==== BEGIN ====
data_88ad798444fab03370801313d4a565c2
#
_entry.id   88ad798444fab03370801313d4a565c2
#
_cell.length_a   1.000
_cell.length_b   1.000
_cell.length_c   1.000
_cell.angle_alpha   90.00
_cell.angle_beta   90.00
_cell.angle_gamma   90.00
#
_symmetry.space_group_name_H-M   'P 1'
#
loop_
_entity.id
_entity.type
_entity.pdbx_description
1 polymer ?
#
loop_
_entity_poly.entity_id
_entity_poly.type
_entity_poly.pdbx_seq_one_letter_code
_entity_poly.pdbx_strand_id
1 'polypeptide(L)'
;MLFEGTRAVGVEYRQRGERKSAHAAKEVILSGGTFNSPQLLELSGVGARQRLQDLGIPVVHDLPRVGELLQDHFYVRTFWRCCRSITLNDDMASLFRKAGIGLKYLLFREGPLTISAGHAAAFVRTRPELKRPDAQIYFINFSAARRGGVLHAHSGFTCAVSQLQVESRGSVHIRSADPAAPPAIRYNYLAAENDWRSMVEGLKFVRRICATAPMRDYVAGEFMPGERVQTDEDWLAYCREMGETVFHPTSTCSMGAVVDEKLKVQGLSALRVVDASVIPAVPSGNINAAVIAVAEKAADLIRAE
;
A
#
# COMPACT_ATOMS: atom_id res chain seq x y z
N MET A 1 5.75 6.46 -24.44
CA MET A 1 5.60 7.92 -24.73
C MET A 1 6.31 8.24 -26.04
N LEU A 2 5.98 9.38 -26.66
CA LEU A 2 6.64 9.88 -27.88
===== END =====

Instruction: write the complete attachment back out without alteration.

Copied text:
data_88ad798444fab03370801313d4a565c2
#
_entry.id   88ad798444fab03370801313d4a565c2
#
_cell.length_a   1.000
_cell.length_b   1.000
_cell.length_c   1.000
_cell.angle_alpha   90.00
_cell.angle_beta   90.00
_cell.angle_gamma   90.00
#
_symmetry.space_group_name_H-M   'P 1'
#
loop_
_entity.id
_entity.type
_entity.pdbx_description
1 polymer ?
#
loop_
_entity_poly.entity_id
_entity_poly.type
_entity_poly.pdbx_seq_one_letter_code
_entity_poly.pdbx_strand_id
1 'polypeptide(L)'
;MLFEGTRAVGVEYRQRGERKSAHAAKEVILSGGTFNSPQLLELSGVGARQRLQDLGIPVVHDLPRVGELLQDHFYVRTFWRCCRSITLNDDMASLFRKAGIGLKYLLFREGPLTISAGHAAAFVRTRPELKRPDAQIYFINFSAARRGGVLHAHSGFTCAVSQLQVESRGSVHIRSADPAAPPAIRYNYLAAENDWRSMVEGLKFVRRICATAPMRDYVAGEFMPGERVQTDEDWLAYCREMGETVFHPTSTCSMGAVVDEKLKVQGLSALRVVDASVIPAVPSGNINAAVIAVAEKAADLIRAE
;
A
#
# COMPACT_ATOMS: atom_id res chain seq x y z
N MET A 1 5.75 6.46 -24.44
CA MET A 1 5.60 7.92 -24.73
C MET A 1 6.31 8.24 -26.04
N LEU A 2 5.98 9.38 -26.66
CA LEU A 2 6.64 9.88 -27.88